Pride was never about labels nor an obligation to define oneself. In the age of the internet, where everything and everyone is connected and boundaries are more often than not violently trespassed, it is sometimes easy to let ourselves forget that. I hope today’s Pride Nights at Queen’s post, written by author C.M. Caplan, helps you realize the vastness of the queer experience, and somehow inspires you, whether you relate to it or not, to uphold the tenets of Pride: multitude, acceptance —especially— of the unfamiliar, respect.
C.M. CAPLAN IS the author of The Sword in the Street. He’s a quadruplet (yes, really), mentally disabled, and he spent two years as the Senior Fiction Editor on a national magazine – while he was still an undergrad in college. He has a degree in creative writing from Salem State University and was the recipient of the university’s highest honor in the arts. His short fiction also won an Honorable Mention in the 2019 Writers of the Future Contest. Caplan’s introduction to fantasy came through J. R. R. Tolkien and George R. R. Martin. He has a tattoo that roughly translates to Valar Morghulis, as written in Tolkien’s Elvish script, in an acknowledgment of that fact. He currently lives in New England and is writing his next book. If you enjoy his work you can rate it on Goodreads or Amazon.
“What if I’m attracted to men? I think I might be.” I am saddled in the back of a gray van in the summer, early 2000s, when I say this.
The broken air conditioning and a family member both wheeze hot air, mechanical half-syllables stuttering their way out of the throat. Eventually, one of them comes to grips. Finds something to say—and as we stew in the soupy summer oven, they get it out. “Connor. Come on. There’s nothing wrong with that. But I know you. You’re not.”
“I have thoughts,” I say. “I think about it sometimes.” But I have reached age eleven—that magical time when OCD tightens its fist around the mind, vexing the vectors of my concentration with unwanted images of genital mutilation that I’ve asked adults around me to put me in a mental hospital for. I am under the mistaken belief that the Saw-Movie-Dreamscapes of concepts adults have only just begun to explain will go away with the right lab coat watching over me. Some guardian angel hanging on by a stethoscope.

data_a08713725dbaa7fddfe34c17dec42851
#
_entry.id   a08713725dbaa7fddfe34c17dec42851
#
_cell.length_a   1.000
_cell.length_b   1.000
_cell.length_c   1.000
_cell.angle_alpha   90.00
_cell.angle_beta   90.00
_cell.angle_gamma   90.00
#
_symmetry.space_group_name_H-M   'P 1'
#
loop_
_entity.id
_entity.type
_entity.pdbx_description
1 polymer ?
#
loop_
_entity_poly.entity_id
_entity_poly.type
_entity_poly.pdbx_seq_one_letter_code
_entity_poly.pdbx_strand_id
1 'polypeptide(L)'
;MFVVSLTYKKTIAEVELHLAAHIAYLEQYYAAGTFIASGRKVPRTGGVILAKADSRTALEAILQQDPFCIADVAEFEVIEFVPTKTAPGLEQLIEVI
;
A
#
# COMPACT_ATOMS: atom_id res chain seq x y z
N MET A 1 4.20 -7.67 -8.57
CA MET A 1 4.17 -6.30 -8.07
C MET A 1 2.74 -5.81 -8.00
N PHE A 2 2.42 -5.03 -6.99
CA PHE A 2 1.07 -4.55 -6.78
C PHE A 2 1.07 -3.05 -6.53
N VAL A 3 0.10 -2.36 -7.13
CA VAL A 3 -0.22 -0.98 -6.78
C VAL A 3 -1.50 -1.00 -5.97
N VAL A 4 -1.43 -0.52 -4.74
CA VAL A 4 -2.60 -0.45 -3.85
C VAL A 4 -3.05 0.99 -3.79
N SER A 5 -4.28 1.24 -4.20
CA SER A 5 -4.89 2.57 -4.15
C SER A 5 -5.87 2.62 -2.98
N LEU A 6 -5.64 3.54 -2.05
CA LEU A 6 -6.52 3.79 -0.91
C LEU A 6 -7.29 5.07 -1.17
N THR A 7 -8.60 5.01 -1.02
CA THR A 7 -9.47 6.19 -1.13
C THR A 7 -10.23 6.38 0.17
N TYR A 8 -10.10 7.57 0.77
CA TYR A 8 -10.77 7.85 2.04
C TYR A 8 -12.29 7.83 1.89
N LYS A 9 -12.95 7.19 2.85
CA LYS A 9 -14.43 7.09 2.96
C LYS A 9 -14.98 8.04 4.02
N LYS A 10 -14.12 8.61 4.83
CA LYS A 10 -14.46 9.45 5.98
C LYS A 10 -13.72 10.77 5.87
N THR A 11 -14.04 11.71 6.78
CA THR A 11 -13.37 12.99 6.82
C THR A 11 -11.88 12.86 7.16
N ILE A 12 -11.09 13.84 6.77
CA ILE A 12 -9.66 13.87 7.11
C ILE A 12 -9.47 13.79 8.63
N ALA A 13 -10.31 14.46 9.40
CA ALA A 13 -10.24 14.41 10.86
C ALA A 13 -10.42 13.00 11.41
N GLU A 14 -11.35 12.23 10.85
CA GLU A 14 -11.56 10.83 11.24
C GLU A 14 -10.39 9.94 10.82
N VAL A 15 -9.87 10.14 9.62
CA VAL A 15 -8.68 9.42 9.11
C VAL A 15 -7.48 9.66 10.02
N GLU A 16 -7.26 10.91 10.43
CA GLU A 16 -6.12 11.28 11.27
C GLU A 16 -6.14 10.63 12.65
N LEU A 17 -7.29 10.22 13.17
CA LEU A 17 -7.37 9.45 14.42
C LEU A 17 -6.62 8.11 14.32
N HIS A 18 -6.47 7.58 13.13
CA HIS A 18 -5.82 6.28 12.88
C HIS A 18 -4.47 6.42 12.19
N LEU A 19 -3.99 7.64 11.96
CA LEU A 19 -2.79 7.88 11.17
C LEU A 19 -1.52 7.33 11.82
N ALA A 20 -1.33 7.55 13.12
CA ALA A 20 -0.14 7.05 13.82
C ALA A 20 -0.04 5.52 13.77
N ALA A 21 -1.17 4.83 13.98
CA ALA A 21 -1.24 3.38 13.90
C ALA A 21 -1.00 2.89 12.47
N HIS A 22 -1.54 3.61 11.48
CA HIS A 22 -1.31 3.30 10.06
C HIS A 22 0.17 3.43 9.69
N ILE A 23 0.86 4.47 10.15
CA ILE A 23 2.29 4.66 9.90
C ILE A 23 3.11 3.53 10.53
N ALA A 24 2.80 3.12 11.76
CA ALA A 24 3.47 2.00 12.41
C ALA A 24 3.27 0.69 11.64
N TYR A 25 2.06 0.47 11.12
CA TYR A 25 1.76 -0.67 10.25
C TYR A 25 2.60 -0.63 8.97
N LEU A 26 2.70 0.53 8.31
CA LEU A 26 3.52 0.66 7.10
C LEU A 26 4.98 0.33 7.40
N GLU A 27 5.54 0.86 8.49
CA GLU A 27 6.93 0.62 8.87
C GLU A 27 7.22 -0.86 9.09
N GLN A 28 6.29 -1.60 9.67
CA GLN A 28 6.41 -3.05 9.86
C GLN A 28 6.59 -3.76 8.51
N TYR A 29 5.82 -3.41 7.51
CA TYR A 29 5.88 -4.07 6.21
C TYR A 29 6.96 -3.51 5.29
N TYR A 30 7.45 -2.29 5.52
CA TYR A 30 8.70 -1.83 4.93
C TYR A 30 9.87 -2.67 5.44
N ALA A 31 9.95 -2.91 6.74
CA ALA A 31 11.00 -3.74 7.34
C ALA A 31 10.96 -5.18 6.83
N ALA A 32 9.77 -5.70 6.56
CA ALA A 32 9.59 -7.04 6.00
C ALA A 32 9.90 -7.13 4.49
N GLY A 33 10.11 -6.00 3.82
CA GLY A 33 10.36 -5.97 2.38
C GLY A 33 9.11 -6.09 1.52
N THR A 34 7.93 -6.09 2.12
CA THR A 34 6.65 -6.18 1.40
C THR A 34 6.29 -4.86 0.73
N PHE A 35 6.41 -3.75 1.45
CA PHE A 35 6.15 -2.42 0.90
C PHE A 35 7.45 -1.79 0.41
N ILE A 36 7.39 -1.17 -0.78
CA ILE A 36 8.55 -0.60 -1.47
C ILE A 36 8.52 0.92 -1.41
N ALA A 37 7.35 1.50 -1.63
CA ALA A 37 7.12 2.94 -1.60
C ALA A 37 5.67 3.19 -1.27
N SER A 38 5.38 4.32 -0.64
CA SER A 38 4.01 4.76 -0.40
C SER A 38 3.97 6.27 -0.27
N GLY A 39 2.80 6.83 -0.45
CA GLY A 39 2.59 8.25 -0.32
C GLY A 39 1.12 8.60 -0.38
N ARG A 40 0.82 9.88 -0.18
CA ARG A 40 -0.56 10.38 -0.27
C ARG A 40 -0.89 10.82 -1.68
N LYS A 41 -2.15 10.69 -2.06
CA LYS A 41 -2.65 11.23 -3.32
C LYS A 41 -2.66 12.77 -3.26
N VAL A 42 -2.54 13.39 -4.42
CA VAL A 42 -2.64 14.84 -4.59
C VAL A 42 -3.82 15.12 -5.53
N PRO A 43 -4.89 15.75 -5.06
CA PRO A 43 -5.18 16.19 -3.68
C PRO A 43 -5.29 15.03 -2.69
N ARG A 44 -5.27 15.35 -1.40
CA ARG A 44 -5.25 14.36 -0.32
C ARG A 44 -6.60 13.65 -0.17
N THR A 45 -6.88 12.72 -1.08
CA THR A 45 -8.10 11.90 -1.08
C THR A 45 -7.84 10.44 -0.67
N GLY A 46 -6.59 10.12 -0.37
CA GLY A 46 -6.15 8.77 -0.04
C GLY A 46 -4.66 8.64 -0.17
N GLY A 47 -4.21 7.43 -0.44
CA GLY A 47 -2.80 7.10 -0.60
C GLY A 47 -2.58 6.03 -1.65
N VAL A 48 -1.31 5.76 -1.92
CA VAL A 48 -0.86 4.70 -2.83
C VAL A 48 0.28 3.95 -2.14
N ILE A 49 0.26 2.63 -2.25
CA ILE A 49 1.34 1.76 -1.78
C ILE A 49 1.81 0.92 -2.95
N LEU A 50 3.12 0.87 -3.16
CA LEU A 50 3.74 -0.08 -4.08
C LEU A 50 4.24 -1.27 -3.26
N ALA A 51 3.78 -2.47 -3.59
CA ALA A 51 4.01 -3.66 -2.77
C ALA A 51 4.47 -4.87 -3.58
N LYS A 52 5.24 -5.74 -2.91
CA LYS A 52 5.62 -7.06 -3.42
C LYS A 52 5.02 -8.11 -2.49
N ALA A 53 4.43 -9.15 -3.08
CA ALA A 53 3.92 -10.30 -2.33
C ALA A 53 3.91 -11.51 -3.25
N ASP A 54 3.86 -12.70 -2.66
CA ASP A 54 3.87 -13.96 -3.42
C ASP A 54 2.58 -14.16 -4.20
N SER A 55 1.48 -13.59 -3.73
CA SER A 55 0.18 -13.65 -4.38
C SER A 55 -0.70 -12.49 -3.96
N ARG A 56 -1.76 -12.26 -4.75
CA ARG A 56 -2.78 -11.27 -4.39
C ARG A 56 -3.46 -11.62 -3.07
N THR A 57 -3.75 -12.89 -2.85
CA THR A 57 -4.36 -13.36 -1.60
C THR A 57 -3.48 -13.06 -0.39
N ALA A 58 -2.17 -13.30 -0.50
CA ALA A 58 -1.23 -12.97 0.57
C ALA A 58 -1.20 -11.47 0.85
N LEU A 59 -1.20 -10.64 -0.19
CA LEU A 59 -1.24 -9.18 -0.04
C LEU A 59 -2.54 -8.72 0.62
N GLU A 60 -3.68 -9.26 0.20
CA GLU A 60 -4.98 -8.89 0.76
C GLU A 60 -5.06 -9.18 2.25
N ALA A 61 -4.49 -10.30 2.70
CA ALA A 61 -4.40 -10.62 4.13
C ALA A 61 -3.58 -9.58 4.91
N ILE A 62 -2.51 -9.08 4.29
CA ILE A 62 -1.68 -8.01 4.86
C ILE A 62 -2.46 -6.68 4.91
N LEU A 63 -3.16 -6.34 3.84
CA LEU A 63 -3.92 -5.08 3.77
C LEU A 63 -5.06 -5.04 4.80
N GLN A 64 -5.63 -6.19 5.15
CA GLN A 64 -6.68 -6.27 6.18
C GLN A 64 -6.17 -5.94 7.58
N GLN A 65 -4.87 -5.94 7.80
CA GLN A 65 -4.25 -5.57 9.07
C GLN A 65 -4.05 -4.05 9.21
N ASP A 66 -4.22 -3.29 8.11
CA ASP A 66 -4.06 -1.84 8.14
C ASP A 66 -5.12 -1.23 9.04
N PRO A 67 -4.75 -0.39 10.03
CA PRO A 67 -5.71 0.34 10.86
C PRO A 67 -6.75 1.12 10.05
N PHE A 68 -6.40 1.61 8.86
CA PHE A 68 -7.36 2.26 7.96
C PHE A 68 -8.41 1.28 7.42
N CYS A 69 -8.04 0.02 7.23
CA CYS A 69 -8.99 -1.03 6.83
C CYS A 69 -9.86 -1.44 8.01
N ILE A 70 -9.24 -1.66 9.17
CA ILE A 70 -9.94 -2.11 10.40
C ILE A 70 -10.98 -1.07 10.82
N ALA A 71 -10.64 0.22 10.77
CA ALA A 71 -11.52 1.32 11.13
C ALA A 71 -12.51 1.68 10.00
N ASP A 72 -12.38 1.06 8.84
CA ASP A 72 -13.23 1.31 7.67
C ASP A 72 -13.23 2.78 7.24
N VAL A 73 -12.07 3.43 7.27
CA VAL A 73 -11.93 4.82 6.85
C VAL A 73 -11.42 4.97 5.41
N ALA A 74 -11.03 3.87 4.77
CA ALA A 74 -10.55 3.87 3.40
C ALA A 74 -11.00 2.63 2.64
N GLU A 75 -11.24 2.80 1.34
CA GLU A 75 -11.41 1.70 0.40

The family member knows this. “You’ve told me the thoughts you have. Remember what the doctor told you. They’re not reflective of anything you’d actually want to do. Just because you get them doesn’t mean you’re not attracted to women.”
I stumble on this sometimes—how did we get here, I wonder? I don’t remember ever saying otherwise. But the conversation’s over. No debate, no time to think. I barely notice the second thoughts that take up residence in the unexamined haunts of my subconscious.
I will learn to evict them eventually. But it will take over a decade to learn they’re there.
The subject does not even merit my attention again until age sixteen.
* * *
“Come on. You’re at least bi. We talk about cute boys all the time.” My friend fixes my attention on the subject as we sit outside one early summer lunchtime, a few weeks before the end of the school year. The death of May is near, and the calendar is prepared to vomit up what is, in my sixteen year old mind, a confused slurry of half-memorized acronyms whose meanings are as yet still murky to me. The only accessible definitions are doled out in dry, alienating, utterly academic language that I’ve not time for. I have other things on my mind.
That’s what I tell myself. “I can appreciate aesthetic attraction without being gay.”
My friend fusses with the scarf I’ve stolen from her. Purple and gray and, evidently, evidence. “You steal accessories from me all the time.”